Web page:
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    2. Office Buildings and Other Public Facilities:a. In addition to the actual path and environs of the protectee within a building, various publicmaintenance areas must be searched as well. These areas would provide the bomber wishingto create a disruption or diversion the greatest opportunity to implant a device withoutbeing detected. Accordinglrv, the search should include lobbies, stairways, restrooms, utilityrooms, custodial closets, electrical control centers, telephone switching rooms, auxiliarypower supplies, central heating and air conditioning units and other similar facilities.

    Cracked paint seals or disturbed dust around closure fittings on access panels or utilityplates must be fully investigated. Similarly, sawdust or other signs of new constructionshould be verified. Naturally, a search of this nature should be coordinated with thebuilding manager to insure accessibility of all keys and to gain assistance in identifyingareaslitems which arouse suspicion.b. Elevators pose an unusual problem and require special attention. Begin by checking accessto the motor room and the vicinity of the lift machinery itself. Inspect the cab interior, roof,sides, and bottom. In the safest manner possible for the system in use, insure there are noextraneous items attached to either the shaft walls, cables or counterweights. It shouldgenerally not be necessary for a searcher to stand on top ofthe cab as it is raised in the shaft;the building engineer should be able to provide technical assistance in the desired operationof the doors and lift mechanism. Occasionallv an elevator shaft well will accumulate severalinches of oil sludge which can be probed with a long stick. When all checks have been

    completed, the elevator should be operated through one complete, normal cycle to insurethat nothing has been overlooked and that it is operating properly. Periodic checks shouldbe conducted if security is not maintained on the designated elevator throughout the visit. Itshould be noted by the Detail Advance Agent/Site Agent that the protective detail isresponsible for conducting safety checks ofthe elevators, and that the bomb search oftheelevators should not be construed as accomplishing both functions.

    3. Motorcade Routes:When searching a motorcade route prior to a protectee's movement, it may be assumed that anexplosive device must be of significant size, relative proximity, or predetermined aim to beconsidered a potential hazard. For this reason primary emphasis should be directed towardchecking any cavities under the surface of the road, any large objects situated on the roadside,and any tubular or platter-shaped apparatuses directed toward passing vehicles. Ifthe road ispaved, manholes over which the protectee's vehicle will pass should be inspected. Road shouldersshould be observed for signs of recent digging which may conceal command detonation wires.Common sidewalk containers, such as trash receptacles, garbage cans, and mailboxes, should bechecked. Unattended vehicles should be visually scanned, especially when situated on highwaysor other easily surveifled areas. Special attention must be given to bridges and culverts due totheir capacity for concealing substantially large items. Additionally, any obstacle, ranging fromheavy traffic congestion to an actual roadblock, increases vulnerability by decreasing the speed ofthe protectee's vehicle. Any such hindrance should be reported and special attention given to thesurrounding area. The above guidelines are applicable for maximum security in situations wherethe route ofthe protectee is publicly announced and personnel are available for route security. Inother situations, when requested by the Iead advance agent, a fifteen minute car makes a quickvisual scan of the route without detailed searching unless a suspicious item is noticed.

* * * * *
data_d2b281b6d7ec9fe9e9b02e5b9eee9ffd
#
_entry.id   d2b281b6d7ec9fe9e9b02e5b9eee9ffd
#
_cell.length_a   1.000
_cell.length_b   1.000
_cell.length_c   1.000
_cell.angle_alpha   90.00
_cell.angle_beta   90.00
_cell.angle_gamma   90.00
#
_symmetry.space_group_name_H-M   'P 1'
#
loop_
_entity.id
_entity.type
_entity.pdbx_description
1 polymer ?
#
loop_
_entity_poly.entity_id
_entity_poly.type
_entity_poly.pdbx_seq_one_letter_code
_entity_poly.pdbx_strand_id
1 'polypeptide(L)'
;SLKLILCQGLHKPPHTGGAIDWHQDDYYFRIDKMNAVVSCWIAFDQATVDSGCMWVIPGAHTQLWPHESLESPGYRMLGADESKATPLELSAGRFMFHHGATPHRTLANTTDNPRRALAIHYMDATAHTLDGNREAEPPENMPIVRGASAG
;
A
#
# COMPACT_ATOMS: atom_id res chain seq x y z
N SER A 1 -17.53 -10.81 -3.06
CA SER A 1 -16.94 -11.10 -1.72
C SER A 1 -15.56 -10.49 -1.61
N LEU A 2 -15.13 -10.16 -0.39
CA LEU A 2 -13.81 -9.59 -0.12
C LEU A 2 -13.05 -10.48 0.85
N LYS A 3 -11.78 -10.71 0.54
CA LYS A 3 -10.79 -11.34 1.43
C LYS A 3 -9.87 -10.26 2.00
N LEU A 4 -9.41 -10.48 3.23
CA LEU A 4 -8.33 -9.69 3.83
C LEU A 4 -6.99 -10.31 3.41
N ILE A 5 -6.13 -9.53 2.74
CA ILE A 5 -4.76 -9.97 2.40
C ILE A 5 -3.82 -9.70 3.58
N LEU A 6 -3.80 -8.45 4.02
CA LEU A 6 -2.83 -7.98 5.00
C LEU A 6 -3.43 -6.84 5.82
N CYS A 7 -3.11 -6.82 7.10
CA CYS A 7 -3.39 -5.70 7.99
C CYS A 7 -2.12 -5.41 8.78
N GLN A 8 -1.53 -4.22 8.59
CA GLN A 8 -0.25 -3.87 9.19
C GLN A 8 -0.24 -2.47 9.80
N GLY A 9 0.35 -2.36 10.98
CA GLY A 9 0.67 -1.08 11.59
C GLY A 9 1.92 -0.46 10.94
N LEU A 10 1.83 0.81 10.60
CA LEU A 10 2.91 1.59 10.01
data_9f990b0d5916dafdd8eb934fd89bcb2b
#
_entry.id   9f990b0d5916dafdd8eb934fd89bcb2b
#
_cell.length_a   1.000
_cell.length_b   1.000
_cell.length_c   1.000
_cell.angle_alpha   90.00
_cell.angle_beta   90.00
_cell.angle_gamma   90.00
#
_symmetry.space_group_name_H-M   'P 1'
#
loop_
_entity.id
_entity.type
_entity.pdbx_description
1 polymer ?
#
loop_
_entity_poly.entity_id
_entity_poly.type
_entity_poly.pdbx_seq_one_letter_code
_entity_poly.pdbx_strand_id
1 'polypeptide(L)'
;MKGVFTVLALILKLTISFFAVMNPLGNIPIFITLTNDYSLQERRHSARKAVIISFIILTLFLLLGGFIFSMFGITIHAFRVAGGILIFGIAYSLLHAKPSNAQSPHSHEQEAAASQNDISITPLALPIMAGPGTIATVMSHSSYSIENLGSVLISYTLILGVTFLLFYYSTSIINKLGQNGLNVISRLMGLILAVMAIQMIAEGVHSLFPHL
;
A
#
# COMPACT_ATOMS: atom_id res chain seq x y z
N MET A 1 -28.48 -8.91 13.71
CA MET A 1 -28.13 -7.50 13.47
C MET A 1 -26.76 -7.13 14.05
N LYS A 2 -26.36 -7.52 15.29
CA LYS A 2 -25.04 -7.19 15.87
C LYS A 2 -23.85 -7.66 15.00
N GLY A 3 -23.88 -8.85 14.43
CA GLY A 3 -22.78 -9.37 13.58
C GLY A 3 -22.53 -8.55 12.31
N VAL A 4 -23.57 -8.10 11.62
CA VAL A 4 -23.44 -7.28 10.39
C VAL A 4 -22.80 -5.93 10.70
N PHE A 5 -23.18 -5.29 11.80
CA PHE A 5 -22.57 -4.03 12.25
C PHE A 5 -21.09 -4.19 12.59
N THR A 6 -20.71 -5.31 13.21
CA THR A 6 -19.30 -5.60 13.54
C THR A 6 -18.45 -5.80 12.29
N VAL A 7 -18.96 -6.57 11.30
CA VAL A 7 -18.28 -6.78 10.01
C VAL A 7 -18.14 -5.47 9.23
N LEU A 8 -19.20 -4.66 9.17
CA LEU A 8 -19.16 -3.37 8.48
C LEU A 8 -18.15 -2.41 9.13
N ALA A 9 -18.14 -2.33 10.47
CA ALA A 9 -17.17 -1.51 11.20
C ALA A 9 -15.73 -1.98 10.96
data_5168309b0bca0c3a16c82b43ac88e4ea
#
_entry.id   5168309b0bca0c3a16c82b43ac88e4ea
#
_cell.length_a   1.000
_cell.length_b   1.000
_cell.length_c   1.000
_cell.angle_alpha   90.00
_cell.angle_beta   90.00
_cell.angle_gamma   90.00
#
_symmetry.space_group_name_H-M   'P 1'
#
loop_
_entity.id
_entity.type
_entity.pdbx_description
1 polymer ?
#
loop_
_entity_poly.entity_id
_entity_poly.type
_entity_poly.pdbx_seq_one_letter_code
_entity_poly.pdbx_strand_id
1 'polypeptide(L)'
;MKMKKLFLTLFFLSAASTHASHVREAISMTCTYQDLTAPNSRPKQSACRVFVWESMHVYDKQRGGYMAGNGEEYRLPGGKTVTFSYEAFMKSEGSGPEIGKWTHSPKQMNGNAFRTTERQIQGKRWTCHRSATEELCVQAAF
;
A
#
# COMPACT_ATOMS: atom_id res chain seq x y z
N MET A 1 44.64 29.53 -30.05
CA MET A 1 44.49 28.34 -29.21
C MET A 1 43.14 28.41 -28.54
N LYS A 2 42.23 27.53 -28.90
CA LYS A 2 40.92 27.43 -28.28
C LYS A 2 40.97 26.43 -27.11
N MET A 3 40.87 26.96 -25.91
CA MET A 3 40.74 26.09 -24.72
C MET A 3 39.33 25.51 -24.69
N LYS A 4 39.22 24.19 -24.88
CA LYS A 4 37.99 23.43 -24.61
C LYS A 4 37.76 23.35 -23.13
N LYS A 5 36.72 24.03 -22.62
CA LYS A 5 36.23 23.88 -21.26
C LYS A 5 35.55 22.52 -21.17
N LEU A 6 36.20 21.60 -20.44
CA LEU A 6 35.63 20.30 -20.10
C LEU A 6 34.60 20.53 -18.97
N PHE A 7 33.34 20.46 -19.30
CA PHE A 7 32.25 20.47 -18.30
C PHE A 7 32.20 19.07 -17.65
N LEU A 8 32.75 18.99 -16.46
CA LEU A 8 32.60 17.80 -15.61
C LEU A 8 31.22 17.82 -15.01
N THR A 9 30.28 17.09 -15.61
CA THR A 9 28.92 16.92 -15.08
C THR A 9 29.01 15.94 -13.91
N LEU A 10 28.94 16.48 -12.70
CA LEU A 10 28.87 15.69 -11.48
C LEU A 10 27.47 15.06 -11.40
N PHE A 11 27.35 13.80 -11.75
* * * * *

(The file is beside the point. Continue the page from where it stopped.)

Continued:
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    4. Airports and Aircraft:Searches of airports, aircraft and runwavs are discussed in detail in the following section onProtectee Travel Aboard Commercial Aircraft.5. Golf Courses:

    a. Bomb searches at golf courses normally follow the same routine at the clubhouse as in anvother building visited by tlre Principal. All areas in which the Principal will be pr";;;;;;-"pass through, as well as adjacent areas, will be searched prior to the Principal's arrival.b. When the Principal is involved in playing golf, unless otherwise instructed by the f)etailAdvance Agent/Site Agent, the TSD representative should conduct bomb searchesapproximatel-rr one fairway length ahead of the Principal. Particular attention will be givento all trees and shrubbery adjacent to the golf greens, and any critical areas noted duri"ng thepreliminar5r survey' The EOD team will normall-v remain in lhe clubhouse for immediateresponse if requested, and should be provided with a golf cart as a response vehicle.6. Other Areas:Because of the numerous areas and buildings which a Principal may visit, and the peculiarsituations that may arise, it is i